Natural gas - production:

13 million cu m (2009 est.) country comparison to the world: 90

Natural gas - consumption:

33.88 billion cu m (2009 est.) country comparison to the world: 26

Natural gas - exports:

975 million cu m (2009 est.) country comparison to the world: 35

Natural gas - imports:

34.67 billion cu m (2009 est.) country comparison to the world: 9

Natural gas - proved reserves:

2.548 billion cu m (1 January 2010 est.) country comparison to the world: 95

Current account balance:

-$66.74 billion (2010 est.) country comparison to the world: 189 -$80.38 billion (2009 est.)

Exports:

$268.3 billion (2010 est.) country comparison to the world: 18 $224 billion (2009 est.)

Exports - commodities:

machinery, motor vehicles; foodstuffs, pharmaceuticals, medicines, other consumer goods

Exports - partners:

France 19.27%, Germany 11.11%, Portugal 9.21%, Italy 8.24%, UK 6.18% (2009)

Imports:

$324.6 billion (2010 est.) country comparison to the world: 14 $286.8 billion (2009 est.)

Imports - commodities:

machinery and equipment, fuels, chemicals, semifinished goods, foodstuffs, consumer goods, measuring and medical control instruments

Imports - partners:

Germany 15.02%, France 12.82%, Italy 7.17%, China 5.8%, Netherlands 5.22%, UK 4.7% (2009)

Reserves of foreign exchange and gold:

$NA (31 December 2010 est.)

$28.2 billion (31 December 2009 est.)

Debt - external:

$2.166 trillion (30 June 2010) country comparison to the world: 9 $2.317 trillion (31 December 2008)

Stock of direct foreign investment - at home:

$668.5 billion (31 December 2010 est.) country comparison to the world: 8 $664 billion (31 December 2009 est.)

Stock of direct foreign investment - abroad:

$641 billion (31 December 2010 est.) country comparison to the world: 9 $634.4 billion (31 December 2009 est.)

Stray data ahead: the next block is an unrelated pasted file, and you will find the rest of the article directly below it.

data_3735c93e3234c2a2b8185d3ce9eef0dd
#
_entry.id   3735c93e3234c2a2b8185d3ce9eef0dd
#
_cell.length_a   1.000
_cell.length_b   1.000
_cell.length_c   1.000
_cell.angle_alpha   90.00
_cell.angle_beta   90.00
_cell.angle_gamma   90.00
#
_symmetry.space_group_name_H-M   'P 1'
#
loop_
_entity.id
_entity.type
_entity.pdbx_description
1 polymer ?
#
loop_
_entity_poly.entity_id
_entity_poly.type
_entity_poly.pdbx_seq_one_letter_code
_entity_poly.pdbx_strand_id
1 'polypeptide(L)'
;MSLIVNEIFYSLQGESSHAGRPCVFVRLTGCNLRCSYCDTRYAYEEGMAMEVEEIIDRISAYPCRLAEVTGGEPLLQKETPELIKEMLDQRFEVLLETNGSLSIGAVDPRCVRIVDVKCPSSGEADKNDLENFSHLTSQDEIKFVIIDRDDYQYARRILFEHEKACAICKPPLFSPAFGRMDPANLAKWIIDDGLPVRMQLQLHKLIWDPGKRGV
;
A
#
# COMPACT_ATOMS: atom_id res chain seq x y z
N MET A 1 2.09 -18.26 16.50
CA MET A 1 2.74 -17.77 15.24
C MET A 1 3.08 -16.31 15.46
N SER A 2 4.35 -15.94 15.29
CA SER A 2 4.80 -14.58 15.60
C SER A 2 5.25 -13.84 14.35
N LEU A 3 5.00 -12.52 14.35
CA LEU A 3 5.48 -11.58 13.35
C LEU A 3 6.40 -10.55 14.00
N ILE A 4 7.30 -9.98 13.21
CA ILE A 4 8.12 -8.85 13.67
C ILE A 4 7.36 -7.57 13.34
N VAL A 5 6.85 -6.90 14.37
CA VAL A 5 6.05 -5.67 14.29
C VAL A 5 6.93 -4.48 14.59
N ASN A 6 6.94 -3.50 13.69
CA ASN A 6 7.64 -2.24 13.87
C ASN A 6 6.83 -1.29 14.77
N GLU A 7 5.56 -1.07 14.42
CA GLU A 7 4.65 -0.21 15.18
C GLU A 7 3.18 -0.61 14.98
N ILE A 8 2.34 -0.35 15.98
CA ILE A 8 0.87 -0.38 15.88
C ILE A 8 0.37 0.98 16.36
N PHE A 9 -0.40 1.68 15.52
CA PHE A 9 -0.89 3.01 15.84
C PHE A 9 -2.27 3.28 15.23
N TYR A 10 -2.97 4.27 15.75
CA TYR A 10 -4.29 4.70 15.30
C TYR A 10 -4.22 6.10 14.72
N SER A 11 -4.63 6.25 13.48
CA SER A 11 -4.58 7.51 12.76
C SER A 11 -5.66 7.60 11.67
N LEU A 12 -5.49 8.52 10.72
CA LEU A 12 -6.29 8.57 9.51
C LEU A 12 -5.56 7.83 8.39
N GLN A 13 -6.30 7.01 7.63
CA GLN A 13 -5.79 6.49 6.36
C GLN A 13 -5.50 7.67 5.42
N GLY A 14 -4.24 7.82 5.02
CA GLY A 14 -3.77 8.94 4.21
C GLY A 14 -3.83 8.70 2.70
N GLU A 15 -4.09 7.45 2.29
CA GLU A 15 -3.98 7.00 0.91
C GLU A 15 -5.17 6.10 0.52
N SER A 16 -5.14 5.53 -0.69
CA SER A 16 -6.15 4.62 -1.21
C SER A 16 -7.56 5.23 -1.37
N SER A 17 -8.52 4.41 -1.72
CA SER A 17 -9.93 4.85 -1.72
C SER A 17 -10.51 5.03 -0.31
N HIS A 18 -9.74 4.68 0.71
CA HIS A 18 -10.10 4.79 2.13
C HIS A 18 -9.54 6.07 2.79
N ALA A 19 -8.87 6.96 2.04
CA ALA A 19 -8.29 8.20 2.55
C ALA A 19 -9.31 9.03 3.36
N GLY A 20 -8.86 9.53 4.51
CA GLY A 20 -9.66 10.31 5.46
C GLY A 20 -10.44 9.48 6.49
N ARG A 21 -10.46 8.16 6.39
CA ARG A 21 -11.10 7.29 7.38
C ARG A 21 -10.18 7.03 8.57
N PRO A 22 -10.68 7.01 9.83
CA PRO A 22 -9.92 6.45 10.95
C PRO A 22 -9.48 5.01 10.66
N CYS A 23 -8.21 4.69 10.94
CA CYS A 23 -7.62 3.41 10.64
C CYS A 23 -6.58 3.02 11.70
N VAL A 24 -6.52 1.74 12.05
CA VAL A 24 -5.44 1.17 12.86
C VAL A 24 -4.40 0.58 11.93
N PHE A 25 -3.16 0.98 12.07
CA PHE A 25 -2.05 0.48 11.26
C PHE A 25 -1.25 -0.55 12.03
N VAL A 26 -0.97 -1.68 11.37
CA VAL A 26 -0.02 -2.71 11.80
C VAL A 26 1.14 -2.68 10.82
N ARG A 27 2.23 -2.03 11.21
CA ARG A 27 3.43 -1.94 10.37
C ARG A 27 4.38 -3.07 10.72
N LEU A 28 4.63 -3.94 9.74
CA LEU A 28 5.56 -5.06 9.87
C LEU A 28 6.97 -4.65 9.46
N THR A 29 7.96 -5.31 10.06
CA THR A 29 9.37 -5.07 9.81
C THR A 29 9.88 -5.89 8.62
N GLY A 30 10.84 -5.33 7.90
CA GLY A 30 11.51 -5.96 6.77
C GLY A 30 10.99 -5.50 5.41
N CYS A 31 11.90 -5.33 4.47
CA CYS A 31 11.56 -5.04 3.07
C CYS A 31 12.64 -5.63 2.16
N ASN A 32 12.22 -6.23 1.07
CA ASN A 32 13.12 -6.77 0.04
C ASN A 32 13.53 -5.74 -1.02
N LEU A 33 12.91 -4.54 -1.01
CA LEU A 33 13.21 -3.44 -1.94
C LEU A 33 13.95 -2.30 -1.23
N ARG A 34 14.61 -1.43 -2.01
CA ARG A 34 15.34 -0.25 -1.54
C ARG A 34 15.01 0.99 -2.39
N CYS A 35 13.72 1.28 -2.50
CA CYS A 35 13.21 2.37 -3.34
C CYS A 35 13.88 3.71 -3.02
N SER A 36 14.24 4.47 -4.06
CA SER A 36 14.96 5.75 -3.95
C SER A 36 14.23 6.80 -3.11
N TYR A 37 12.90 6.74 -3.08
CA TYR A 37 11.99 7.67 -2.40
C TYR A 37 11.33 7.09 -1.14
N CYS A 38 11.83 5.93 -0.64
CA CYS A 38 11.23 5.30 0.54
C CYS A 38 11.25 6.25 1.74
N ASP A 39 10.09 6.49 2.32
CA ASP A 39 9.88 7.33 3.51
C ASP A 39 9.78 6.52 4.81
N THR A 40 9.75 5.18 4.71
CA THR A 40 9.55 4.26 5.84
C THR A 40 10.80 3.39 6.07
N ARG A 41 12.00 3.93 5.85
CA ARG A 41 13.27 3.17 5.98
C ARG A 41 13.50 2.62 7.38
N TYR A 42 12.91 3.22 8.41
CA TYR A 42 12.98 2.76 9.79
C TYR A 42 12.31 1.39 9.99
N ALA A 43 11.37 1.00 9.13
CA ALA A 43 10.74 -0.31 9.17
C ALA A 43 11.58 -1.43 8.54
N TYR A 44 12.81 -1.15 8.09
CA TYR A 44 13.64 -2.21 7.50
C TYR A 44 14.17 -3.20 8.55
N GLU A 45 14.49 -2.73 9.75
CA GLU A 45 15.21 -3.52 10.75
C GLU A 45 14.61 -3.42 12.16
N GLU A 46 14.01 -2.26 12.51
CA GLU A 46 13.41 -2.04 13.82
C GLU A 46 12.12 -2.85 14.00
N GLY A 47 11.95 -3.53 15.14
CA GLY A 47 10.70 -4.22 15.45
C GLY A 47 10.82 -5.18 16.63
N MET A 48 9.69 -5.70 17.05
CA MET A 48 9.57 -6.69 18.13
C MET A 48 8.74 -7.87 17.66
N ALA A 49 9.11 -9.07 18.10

Exchange rates:

euros (EUR) per US dollar - 0.7715 (2010), 0.7179 (2009), 0.6827 (2008), 0.7345 (2007), 0.7964 (2006)

Communications ::Spain

Telephones - main lines in use:

20.057 million (2009) country comparison to the world: 13

Telephones - mobile cellular:

50.991 million (2009) country comparison to the world: 23

Telephone system:

general assessment: well developed, modern facilities; fixed-line teledensity is roughly 50 per 100 persons

domestic: combined fixed-line and mobile-cellular teledensity is nearly 175 telephones per 100 persons

international: country code - 34; submarine cables provide connectivity to Europe, Middle East, Asia, and US; satellite earth stations - 2 Intelsat (1 Atlantic Ocean and 1 Indian Ocean), NA Eutelsat; tropospheric scatter to adjacent countries

Broadcast media:

a mixture of both publicly-operated and privately-owned TV and radio stations broadcasting; overall, hundreds of TV channels are available including national, regional, local, public, and international channels; satellite and cable TV systems are accessible; multiple national radio networks, a large number of regional radio networks, and a larger number of local radio stations broadcasting; overall, hundreds of radio stations operating (2008)

Internet country code:

.es

Internet hosts:

3.822 million (2010) country comparison to the world: 23

Internet users:

28.119 million (2009) country comparison to the world: 14

Transportation ::Spain

Airports:

154 (2010) country comparison to the world: 35

Airports - with paved runways:

total: 97

over 3,047 m: 18

2,438 to 3,047 m: 13

1,524 to 2,437 m: 18

914 to 1,523 m: 24

under 914 m: 24 (2010)

Airports - with unpaved runways:

total: 57

1,524 to 2,437 m: 3

914 to 1,523 m: 16

under 914 m: 38 (2010)

Heliports:

9 (2010)

Pipelines:

gas 7,738 km; oil 560 km; refined products 3,445 km (2009)

Railways:

total: 15,288 km country comparison to the world: 18 broad gauge: 11,919 km 1.668-m gauge (6,950 km electrified)

standard gauge: 1,392 km 1.435-m gauge (1,054 km electrified)